Conducted by FINZ, this course is the only comprehensive fundraising qualification currently in New Zealand and has produced over 60 graduates in its three year life.

The qualification is a key indicator of a fundraiser's skill level and understanding of fundraising practices.

The programme includes how to set up a charity, human resourcing, fundraising ethics, principles and practices, strategies, execution, management and measurement of campaigns. A combination of classroom and independent study over a 6 month period provides intensive learning and students can bring their own case studies to share. Fundraisers from all over New Zealand have met, in either Auckland, Wellington or Christchurch and have been guided and mentored by CFRE accredited tutors.


Like NZCiF, CFRE, or the credential of Certified Fund Raising Executive is not a requirement to practice fundraising but helps to strengthen the profession. It is an acknowledgment of the fundraiser’s understanding and skill level and provides confidence to employers and donors of professional and ethical conduct. American in origin, the certification has global recognition and identifies fundraising professionals who aspire to the highest standards of ethics, competence and service to the philanthropic sector.

Execucare/FINZ Fundraising Internship Programme

The sector is chronically under resourced which FINZ and Execucare are working collaboratively to address. While Execucare’s focus is on recruitment of professional fundraisers and development officers for schools and universities, they are proactive in stewarding young people into the profession through an internship programme and providing annual scholarships to attend the FINZ conference, another important channel of learning for fundraisers.

Since 2014 the internship programme has placed 14 young people new to the sector, into fixed term fundraising and associated roles with charities and as a result, three interns now have permanent paid positions in the sector. Our thanks go to the Malaghan Institute, Forest and Bird, Scouts NZ, Generosity NZ, Child Cancer (Akld), Mary Potter Hospice, Arthritis New Zealand, Duke of Edinburgh, Plunket and Save the Children for supporting the programme and advancing young people into a charity sector career. FINZ has also been walking the talk, recently taking on intern Minnie Finlayson as a permanent employee.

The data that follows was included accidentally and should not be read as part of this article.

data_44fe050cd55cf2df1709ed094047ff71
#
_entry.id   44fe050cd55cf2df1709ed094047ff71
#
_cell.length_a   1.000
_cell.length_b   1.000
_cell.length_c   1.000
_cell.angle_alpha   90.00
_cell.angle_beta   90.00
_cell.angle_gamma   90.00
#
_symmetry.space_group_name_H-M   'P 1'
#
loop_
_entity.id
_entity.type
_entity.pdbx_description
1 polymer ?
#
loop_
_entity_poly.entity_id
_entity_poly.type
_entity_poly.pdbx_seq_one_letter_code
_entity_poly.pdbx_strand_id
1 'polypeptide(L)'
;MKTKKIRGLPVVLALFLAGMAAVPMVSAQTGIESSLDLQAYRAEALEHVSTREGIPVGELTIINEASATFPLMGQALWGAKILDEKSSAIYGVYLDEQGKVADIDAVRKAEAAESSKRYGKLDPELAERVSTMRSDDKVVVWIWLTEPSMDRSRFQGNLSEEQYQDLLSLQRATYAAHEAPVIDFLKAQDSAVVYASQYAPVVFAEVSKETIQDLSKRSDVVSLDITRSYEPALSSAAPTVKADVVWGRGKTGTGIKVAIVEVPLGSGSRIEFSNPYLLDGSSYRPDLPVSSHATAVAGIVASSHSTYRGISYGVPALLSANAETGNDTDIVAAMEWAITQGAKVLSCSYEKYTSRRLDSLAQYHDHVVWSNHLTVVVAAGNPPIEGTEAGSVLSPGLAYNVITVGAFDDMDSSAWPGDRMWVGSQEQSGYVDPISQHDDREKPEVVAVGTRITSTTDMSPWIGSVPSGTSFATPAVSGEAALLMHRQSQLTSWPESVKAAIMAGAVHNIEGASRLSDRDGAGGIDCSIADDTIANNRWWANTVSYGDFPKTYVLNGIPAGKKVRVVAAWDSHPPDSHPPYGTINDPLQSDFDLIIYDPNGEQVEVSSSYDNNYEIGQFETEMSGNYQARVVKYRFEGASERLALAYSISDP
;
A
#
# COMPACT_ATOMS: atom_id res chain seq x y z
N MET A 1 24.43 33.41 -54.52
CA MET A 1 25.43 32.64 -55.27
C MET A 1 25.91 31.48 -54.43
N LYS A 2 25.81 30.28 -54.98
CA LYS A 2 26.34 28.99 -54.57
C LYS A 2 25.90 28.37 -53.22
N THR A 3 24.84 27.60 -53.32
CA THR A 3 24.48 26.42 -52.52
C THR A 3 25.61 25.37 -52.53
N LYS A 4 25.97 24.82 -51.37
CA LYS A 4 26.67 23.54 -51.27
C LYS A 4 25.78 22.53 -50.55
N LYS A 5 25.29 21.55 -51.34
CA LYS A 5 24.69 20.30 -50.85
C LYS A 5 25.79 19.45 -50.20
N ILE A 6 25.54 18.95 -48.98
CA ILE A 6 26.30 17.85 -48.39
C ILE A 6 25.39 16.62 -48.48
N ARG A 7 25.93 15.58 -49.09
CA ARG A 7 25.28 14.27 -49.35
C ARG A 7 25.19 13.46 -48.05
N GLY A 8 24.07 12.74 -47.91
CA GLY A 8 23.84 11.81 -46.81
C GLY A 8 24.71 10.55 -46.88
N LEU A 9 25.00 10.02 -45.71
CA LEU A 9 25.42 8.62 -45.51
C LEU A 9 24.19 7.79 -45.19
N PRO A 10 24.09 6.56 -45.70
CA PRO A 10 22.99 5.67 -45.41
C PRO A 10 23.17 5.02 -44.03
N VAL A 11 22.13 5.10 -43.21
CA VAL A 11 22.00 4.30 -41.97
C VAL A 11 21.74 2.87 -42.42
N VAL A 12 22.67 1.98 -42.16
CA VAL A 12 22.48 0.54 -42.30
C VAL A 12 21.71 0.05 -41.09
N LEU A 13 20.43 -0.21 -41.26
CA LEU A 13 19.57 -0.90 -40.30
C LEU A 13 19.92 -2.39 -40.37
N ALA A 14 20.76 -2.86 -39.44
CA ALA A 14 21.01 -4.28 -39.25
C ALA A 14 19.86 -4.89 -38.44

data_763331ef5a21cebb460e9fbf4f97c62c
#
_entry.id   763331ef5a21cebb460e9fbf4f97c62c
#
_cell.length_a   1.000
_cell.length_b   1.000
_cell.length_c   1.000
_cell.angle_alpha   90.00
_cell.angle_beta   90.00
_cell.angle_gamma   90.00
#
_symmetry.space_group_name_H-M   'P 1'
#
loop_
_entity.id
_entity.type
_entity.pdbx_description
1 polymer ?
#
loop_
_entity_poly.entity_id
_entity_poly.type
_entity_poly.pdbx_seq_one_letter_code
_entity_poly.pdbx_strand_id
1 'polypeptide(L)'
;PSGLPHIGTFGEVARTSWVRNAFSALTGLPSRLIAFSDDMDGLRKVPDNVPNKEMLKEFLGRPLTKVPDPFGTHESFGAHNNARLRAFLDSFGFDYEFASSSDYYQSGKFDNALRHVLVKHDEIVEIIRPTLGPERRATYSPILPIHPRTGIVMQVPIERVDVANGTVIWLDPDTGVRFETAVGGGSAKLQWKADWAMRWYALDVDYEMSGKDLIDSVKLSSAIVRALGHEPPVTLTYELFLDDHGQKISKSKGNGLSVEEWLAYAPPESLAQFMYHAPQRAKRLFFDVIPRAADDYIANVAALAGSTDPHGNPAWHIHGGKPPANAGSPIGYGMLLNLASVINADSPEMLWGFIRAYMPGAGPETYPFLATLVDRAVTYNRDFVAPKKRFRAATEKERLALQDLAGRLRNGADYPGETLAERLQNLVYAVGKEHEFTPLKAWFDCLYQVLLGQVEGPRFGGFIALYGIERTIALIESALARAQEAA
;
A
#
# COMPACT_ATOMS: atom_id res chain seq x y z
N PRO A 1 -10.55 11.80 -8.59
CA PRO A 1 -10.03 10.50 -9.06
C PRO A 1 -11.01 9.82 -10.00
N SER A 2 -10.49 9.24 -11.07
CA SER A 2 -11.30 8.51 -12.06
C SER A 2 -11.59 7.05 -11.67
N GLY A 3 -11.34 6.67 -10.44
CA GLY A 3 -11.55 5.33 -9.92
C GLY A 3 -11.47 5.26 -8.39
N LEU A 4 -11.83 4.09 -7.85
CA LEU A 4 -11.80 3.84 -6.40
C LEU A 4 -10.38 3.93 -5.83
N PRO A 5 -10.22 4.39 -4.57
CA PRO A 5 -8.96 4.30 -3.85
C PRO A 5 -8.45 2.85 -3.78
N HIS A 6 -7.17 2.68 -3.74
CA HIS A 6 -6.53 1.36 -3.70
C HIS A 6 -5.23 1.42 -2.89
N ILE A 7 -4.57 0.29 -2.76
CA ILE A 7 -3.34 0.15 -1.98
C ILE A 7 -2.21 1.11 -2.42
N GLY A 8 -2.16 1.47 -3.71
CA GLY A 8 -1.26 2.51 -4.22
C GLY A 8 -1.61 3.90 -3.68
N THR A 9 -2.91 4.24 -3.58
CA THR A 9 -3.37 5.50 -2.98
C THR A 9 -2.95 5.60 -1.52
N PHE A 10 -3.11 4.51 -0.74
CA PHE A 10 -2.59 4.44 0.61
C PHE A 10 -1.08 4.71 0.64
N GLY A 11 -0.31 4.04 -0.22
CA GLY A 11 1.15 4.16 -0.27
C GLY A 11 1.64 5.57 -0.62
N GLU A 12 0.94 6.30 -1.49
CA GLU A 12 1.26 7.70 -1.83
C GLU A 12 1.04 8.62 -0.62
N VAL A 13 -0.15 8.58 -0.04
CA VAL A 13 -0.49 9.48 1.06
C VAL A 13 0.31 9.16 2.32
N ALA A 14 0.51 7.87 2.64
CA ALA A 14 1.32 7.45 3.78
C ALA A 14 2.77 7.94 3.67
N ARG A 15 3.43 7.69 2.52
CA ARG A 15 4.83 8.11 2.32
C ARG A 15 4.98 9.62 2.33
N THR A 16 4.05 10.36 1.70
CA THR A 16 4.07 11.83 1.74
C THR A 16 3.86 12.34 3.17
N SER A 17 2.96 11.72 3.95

Other avenues in addressing the fundraising skills shortage include FINZ applying to have fundraising / major gifts fundraising listed on the Skills Shortage list with Immigration New Zealand which will identify fundraising as a highly skilled occupation which is in short supply.

Career development and pathways within charities is also a priority if we wish to see more fundraisers becoming charity leaders. The majority of charity sector CEOs have not risen through the fundraising ranks but have entered via MBAs and secondments from commercial organisations. There are opportunities for all charity leaders to play their part in professionalising the sector. Managers must understanding the importance of the fundraiser role, help establish career pathways and managerial roles for fundraisers to progress and look to the Fundraising Institute of New Zealand (FINZ) and other providers for professional development and staff support.

FINZ thanks the following people for their contribution to this article. Louise Parkin, FFINZ, Tilda Bostwick, Execucare, MFINZ, Errol Pike, FFINZ, Ryan O’Connell, Kaibosh and Elizabeth Isaacs, NZ School of Dance.

Follow Louise Parkin’s journey on her course on Twitter at @mlouiseparkin. To contact Tilda Bostwick, visit or email 

Visit for information about CFRE and FINZ professional development programmes.

Tempel, E R., Seiler, T L. And Aldrich, E E. (2011). Achieving Excellence in Fundraising. Jossey-Bass, USA.

- Sheridan Bruce, FINZ Newz Viewz: September 2015

The accidental fundraiser - born or made?